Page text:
10. “L’amour existe encore” from À l’Olympia (1994)
I am certain that Céline Dion saves lives, for it would be nearly impossible for anyone dangling on the brink of the dark depths of the soul to listen to this live version of “L’amour existe encore” and not feel seen. Dion has a way of bringing Luc Plamondon’s words to life that make them sound as if they are being heard for the first time, every time, as this song about love’s ability to provide an anchor in a mad world reveals.
Her delivery is passionate and filled with intimate, immediate understanding, as if she is ripping her own heart out of her chest to offer to you in comfort, showing you that “love still exists”. I am positive the lonely soul sitting in the back row of the nosebleed section can feel it, too.
9. “(If There Was) Any Other Way” from Unison (1990)
This high energy second single from Dion’s debut English-language album helped shape Dion’s transformation from torch to pop singer. It features a terrific melody and could easily have been written for Taylor Dayne. The production is energetic without being frenetic, and Dion exhibits vocal strength without going over the top, thanks to her surgical precision when delivering notes. Incisive pop-rock was never so much fun to dance to!
8. “D’Abord C’est Quoi, L’Amour” from Incognito (1987)
The impressive range and intense emotion we’ve come to expect of Dion today was already shaped by the time she was 19. “D’Abord C’est Quoi, L’Amour” gives us a key change of Dionistic proportions, and introduces us to her immense vocal ability. For example, here we have five to six notes (descending) or four to five notes (ascending), sung in quick (measurable in tenths of a second) succession often at the tail end of a syllable.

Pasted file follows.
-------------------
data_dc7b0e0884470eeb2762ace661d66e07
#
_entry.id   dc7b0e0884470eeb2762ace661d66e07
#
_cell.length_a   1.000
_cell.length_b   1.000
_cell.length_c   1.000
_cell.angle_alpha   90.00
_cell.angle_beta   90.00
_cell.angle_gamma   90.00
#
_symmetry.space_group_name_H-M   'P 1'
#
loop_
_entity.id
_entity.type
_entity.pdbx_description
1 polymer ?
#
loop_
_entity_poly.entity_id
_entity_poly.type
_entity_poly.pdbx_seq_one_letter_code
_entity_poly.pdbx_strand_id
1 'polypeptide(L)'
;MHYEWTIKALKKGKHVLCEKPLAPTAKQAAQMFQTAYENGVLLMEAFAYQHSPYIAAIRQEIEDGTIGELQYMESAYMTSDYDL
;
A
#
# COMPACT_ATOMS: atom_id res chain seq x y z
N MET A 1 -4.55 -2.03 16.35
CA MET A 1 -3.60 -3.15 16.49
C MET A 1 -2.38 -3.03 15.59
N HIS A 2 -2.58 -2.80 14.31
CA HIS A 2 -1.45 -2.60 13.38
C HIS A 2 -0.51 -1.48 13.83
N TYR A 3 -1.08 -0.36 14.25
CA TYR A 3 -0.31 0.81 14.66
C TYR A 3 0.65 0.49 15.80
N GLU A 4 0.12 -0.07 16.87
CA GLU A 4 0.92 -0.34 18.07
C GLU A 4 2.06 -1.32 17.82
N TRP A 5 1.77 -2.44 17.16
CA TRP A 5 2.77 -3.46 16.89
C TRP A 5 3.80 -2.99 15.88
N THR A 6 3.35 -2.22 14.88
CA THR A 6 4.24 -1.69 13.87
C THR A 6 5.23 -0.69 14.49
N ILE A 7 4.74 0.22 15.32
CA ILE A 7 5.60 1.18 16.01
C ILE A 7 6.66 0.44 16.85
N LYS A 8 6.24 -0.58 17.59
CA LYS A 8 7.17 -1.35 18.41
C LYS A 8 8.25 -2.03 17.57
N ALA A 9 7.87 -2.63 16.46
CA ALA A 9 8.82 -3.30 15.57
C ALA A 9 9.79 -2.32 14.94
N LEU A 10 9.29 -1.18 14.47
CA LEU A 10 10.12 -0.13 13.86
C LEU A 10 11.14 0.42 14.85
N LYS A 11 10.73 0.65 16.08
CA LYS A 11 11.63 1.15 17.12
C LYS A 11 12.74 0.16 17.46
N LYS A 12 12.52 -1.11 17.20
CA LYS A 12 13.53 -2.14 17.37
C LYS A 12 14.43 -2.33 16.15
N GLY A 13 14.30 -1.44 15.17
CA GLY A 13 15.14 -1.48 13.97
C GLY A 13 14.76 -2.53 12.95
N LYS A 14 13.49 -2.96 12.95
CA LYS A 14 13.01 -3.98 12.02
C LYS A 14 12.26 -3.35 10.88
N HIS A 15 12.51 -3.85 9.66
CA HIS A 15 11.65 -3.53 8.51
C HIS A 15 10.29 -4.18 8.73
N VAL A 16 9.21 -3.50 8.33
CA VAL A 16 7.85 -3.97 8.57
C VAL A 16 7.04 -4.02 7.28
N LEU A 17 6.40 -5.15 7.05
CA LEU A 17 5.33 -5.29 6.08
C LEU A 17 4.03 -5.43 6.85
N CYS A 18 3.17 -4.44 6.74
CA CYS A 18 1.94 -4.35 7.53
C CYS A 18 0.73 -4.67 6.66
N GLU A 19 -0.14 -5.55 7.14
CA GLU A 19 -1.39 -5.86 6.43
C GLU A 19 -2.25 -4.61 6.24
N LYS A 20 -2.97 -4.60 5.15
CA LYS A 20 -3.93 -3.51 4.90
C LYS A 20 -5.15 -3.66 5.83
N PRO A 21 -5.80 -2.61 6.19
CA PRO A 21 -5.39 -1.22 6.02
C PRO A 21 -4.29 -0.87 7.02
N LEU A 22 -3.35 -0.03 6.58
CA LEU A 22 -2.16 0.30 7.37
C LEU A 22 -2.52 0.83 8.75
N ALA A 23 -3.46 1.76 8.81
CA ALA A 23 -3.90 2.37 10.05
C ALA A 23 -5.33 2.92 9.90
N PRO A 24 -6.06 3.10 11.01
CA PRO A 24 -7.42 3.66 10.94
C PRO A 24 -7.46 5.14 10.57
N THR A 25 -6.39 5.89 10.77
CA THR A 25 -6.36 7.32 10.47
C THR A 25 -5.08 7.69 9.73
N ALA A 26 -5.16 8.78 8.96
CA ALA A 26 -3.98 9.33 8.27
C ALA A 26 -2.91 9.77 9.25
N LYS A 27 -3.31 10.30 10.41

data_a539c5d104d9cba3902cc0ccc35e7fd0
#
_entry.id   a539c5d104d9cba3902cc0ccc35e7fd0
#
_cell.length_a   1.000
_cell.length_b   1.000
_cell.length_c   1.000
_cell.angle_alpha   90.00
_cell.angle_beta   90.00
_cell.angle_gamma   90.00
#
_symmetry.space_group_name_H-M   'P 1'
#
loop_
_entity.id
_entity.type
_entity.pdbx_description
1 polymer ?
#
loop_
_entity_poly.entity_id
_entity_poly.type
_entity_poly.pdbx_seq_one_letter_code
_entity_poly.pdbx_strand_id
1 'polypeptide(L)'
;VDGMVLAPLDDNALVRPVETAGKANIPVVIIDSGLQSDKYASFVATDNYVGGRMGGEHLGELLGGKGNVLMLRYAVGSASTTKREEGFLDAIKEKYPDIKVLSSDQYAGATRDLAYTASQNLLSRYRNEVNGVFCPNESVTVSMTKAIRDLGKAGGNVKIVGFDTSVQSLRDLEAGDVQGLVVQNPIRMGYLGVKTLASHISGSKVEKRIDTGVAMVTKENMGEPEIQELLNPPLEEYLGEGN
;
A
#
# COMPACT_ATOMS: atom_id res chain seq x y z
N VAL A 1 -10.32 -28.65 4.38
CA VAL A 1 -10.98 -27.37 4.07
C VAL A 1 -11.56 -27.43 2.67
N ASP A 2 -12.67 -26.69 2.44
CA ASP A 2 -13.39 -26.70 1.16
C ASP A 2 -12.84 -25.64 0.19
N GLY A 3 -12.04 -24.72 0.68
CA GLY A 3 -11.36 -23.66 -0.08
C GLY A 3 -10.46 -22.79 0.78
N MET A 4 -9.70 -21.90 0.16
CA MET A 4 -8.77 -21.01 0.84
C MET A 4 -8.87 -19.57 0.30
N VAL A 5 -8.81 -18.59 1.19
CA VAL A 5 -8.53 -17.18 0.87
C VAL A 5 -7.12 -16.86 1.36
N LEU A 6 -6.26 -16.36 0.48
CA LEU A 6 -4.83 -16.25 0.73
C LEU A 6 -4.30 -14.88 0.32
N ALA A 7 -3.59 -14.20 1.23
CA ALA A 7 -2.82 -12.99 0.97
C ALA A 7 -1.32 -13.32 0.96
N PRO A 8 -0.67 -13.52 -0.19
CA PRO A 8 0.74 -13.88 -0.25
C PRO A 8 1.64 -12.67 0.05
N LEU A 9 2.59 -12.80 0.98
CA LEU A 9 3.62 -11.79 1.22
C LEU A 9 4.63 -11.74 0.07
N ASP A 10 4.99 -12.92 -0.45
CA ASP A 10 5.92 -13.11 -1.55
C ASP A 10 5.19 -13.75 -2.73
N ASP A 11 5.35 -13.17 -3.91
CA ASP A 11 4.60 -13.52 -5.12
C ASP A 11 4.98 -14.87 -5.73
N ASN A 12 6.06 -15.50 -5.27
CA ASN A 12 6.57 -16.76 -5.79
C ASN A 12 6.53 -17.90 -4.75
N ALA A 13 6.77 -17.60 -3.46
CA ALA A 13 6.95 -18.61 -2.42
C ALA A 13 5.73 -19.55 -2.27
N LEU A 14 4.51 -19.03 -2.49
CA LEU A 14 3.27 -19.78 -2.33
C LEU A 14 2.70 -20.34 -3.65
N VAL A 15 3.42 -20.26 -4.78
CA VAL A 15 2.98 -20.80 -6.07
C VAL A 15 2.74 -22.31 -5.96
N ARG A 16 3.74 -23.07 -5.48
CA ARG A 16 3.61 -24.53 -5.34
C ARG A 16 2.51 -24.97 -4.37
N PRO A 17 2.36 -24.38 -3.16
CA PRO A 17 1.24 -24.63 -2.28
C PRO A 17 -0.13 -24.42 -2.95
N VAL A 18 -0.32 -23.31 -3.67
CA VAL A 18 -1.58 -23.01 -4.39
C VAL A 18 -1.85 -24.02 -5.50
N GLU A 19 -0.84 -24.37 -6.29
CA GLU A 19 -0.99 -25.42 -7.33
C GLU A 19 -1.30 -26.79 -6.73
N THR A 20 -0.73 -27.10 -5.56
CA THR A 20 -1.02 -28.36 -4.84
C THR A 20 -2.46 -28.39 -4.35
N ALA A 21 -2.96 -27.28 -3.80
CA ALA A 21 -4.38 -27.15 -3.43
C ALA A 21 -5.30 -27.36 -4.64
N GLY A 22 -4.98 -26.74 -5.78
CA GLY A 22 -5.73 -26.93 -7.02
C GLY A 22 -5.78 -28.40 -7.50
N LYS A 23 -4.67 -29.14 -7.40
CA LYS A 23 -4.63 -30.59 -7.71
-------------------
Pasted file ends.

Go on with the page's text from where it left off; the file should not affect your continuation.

Listening to this song is a bit like listening to early Stevie Wonder singles or looking at childhood photos of Amelia Earhart. Present-day you knows what they will grow up to accomplish but it’s fun to try to appreciate them without the knowledge of time.
7. “How Did You Get Here” from Courage (2019)
This gem from the Célinaissance–which Wiktionary defines as “the period of rejuvenation of singer Celine Dion’s popularity and singing career, since the 2010s–is a throwback to the doo-wop sound of groups like The Chantels. Dion treats the genre with playful respect, and the result is a stellar recreation of the catchy melodies and finger-snapping of the good old days, and a tune that is just fun to sing along to. Doo-wop always goes better with friends, so at your next house party shove the furniture aside, and shoop out your best Dion impersonation.
6. “Les uns contre les autres” from Dion chante Plamondon (1991)
Dion really lets loose on this blues-pop treasure from the Canadian-French cyberpunk rock opera Starmania. Her sultry voice bends some notes with ease, and draws out others like maple syrup. In direct contrast to #10, the other Plamondon song on this list, “Les uns contre les autres” speaks on the woes of how lonely life can be when we’re in constant conflict with others. Dion serves up a soulful attitude worthy of any aspiring misanthrope.
5. “Beauty and the Beast” from Beauty and the Beast: Original Motion Picture Soundtrack (1991)
Aside from being a beautifully composed song, both musically (seamlessly weaving together three key changes in just over four minutes) and lyrically (each lines has five syllables), this is a downright splendid duet. Dion envelops Peabo Bryson’s melody lines in vocals pillows of lush harmonies.
I love how her voice blends in with the final note of the brief electric oboe solo, and the way she mimics the melody of Peabo’s ad-libbed “ooh” at the 2:24 mark in her “tune as old as song” that immediately follows it is pure genius. Dion and Bryson may not have been able to record the song in one take like Angela Lansbury did, but they definitely gave us an equally memorable performance.